Tucked into a lengthy passage on how all who belong to Jesus are to submit to one another because of Jesus himself (Ephesians 5:18-6:9) is an interesting point about wives and husbands:
For the husband is the head of the wife as Christ is the head of the church, his body, of which he is the Savior. (Ephesians 5:23.)
This is a flagship verse for those who insist wives are subordinate to husbands in the family, and for some churches it is used to insist that all women are subordinate to all men. How do they reach this conclusion? By saying that the word translated “head” from the Greek kephale is a metaphor for leadership.
There is a lot of scholarly work on the meaning of kephale in the time Paul was writing, and it shows the word was not used for the concept of leadership. I won’t reproduce it here, but will note that one Wheaton professor gathered the resources and said:
For Paul and his correspondents, the use of the word kephale for “ruler” or “authority” would have been as meaningless as attempting to do the same today with tête in French, or Kopf in German. (Gilbert Bilezikian, Beyond Sex Roles, Ch. 5, end note 13.)
To force the meaning “leadership” onto a word more ancient than any in English is cultural hegemony. Those who do so are allowing their modern culture to dictate how they read ancient documents, and when the ancient meanings don’t fit their modern culture the ancient meanings are discarded in favor of the modern straitjacket.
What is the ancient meaning? Other than the literal meaning of one’s head, the metaphorical possibilities include “source” and “origin”; this correlates to the creation account of Eve being formed from Adam’s side. (Bilizekian, id.) Some who – in the face of this scholarship – admit that leadership is not the right metaphor might then say that source connotes authority and therefore the husband still has authority over the wife.
This passage doesn’t support that either.
Source does not equal authority
Whether being the source of someone or something equates to authority depends on context. You might say parents are authorities over their children because they are the source of those children. Of course, most would agree this lasts only until the children are grown and out of the house. Also, an adopting parent has authority over a minor child in the home even though that parent is not the source of the child. So source equaling authority doesn’t work even within closely related contexts.
If the people insisting on source leading to authority want more proof that it doesn’t, they should look at the words of Jesus himself.
While the Pharisees were gathered together, Jesus asked them, “What do you think about the Messiah? Whose son is he?”
“The son of David,” they replied.
He said to them, “How is it then that David, speaking by the Spirit, calls him ‘Lord’? For he says,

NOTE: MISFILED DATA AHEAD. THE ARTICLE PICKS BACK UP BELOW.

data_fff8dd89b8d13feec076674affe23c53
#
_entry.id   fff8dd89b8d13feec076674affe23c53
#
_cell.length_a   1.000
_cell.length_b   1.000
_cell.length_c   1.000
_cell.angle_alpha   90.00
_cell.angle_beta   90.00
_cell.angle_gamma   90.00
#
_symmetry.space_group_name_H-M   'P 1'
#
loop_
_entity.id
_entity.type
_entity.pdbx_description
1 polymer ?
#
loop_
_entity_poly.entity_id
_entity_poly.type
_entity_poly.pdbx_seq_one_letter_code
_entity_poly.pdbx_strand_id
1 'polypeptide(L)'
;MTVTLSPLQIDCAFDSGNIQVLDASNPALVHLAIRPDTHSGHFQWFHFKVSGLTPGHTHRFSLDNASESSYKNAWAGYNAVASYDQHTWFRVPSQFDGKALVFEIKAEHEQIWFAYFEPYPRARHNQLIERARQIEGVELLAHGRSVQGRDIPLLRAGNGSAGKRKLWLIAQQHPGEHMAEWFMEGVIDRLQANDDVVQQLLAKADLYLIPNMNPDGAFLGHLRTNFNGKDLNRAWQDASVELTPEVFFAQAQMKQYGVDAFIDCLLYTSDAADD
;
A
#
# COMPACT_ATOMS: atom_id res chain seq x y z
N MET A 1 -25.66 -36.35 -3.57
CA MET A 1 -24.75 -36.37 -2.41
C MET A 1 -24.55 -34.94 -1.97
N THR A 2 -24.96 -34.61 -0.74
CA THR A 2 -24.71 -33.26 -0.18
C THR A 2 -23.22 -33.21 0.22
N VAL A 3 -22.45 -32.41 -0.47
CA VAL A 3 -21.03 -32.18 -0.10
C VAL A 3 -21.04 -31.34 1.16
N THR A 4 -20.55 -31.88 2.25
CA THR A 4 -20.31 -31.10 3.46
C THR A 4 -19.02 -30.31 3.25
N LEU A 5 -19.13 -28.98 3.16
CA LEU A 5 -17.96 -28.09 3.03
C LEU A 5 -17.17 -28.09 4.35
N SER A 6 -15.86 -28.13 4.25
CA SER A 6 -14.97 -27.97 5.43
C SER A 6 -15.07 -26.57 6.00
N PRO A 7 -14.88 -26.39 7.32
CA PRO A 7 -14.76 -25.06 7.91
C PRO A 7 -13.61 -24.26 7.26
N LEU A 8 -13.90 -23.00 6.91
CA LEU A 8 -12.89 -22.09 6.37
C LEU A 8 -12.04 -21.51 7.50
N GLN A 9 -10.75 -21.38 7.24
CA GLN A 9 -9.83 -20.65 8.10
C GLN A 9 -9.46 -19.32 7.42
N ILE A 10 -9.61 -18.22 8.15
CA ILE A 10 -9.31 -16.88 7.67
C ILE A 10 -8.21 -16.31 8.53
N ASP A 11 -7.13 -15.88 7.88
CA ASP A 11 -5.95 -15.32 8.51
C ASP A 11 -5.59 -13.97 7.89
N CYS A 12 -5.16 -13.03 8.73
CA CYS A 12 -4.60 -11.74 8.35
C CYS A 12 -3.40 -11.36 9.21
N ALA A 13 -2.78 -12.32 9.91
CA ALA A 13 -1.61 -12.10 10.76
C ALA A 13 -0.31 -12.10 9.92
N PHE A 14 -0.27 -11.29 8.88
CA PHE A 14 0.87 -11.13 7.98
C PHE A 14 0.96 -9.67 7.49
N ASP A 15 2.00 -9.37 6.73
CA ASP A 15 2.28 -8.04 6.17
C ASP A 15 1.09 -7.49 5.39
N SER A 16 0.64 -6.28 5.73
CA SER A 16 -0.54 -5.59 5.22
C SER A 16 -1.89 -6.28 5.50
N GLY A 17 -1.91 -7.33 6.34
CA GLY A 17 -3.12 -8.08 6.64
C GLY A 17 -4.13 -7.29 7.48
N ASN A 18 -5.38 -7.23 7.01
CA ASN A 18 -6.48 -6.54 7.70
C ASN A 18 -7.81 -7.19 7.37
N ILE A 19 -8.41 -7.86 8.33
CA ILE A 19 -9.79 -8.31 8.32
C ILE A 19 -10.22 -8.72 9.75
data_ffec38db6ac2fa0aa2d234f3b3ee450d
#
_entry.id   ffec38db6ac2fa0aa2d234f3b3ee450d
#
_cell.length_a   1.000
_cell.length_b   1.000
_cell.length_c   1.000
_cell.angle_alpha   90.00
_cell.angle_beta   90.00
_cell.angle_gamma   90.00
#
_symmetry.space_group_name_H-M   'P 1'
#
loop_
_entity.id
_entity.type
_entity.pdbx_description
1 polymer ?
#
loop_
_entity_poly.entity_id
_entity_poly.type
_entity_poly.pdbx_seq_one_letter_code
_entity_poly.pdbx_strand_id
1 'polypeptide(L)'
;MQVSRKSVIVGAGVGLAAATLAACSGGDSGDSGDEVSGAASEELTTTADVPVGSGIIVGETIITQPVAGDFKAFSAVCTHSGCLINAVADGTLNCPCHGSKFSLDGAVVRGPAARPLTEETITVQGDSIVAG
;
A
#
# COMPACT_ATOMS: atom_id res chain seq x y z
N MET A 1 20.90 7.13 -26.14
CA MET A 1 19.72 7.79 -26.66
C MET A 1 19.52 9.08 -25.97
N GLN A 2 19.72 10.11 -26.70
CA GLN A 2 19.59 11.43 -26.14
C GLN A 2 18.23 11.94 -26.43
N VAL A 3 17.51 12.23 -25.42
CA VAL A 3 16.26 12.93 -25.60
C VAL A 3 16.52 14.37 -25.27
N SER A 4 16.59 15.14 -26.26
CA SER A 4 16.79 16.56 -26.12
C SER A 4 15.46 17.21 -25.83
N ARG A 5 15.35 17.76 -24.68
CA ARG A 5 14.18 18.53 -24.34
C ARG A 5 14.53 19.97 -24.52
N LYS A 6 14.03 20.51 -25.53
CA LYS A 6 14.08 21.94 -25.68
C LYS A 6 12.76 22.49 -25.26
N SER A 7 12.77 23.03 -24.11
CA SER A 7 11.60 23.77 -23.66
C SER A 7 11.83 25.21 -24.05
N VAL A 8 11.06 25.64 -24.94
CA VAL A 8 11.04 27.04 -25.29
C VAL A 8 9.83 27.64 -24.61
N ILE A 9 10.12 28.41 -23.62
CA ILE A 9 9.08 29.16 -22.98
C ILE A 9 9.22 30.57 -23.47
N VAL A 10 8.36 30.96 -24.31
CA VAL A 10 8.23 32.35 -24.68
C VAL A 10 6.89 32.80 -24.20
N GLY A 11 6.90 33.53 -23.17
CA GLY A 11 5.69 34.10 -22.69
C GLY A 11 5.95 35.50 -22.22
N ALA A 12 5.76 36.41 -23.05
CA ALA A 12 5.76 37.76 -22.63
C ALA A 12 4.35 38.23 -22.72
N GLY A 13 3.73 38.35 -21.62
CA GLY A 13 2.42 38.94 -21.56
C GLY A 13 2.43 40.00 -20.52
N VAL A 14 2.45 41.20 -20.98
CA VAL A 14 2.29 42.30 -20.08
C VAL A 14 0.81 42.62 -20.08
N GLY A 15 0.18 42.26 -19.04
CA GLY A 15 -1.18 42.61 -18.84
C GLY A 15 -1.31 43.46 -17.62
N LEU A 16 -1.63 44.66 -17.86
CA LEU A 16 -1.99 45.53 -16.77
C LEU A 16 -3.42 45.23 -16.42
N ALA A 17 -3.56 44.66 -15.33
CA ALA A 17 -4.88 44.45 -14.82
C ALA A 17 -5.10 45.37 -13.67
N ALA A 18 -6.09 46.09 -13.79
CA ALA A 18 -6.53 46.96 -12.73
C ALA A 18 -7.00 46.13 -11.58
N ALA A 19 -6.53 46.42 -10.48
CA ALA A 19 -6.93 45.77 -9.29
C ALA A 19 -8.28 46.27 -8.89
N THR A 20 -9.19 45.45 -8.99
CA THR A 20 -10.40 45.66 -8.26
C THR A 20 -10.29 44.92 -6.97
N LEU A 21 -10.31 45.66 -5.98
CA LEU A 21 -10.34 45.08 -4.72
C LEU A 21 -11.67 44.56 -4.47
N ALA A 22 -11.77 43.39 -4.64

“‘The Lord said to my Lord:
“Sit at my right hand
until I put your enemies
under your feet.”’
If then David calls him ‘Lord,’ how can he be his son?” (Matthew 22:41-45.)
The issue with the Pharisees was Jesus’ authority. They constantly asked him to justify himself, his work and his teachings. He in turn asked them about their understanding of the Messiah, the one promised to come and deliver God’s people forever. They saw David as the source of the Messiah. Yet Jesus said this source did not carry authority, but that the one who came from the source is the authority.
This brings Paul’s letter to the Ephesians back to mind.
Submit to one another out of reverence for Christ. (Ephesians 5:21.)
All who belong to Jesus – male and female, unmarried and married – are to submit to one another “out of reverence for Christ.” There is no authority structure in this verse, nor is there in the use of the word kephale in the later phrasing concerning women, men, Jesus and the church.
This doesn’t mean Jesus isn’t the authority over God’s people. It just means that this passage is not the one that explains his authority. That is found elsewhere, as in the conversation Jesus had with the Pharisees. Since this Ephesians passage isn’t about Jesus’ authority, it also shouldn’t be twisted to create support for a man’s exercise of authority over a woman. Also, just because Jesus’ authority is found in a multitude of scripture passages elsewhere doesn’t mean a husband’s authority should be assumed to exist. That would take actually finding supporting passages. They don’t exist.
What does exist is a verse that tells all of God’s people to submit to one another regardless of relationship. Authority has nothing to do with mutual submission. Reverence for Jesus has everything to do with it.
Let go of authority and hold on to Jesus.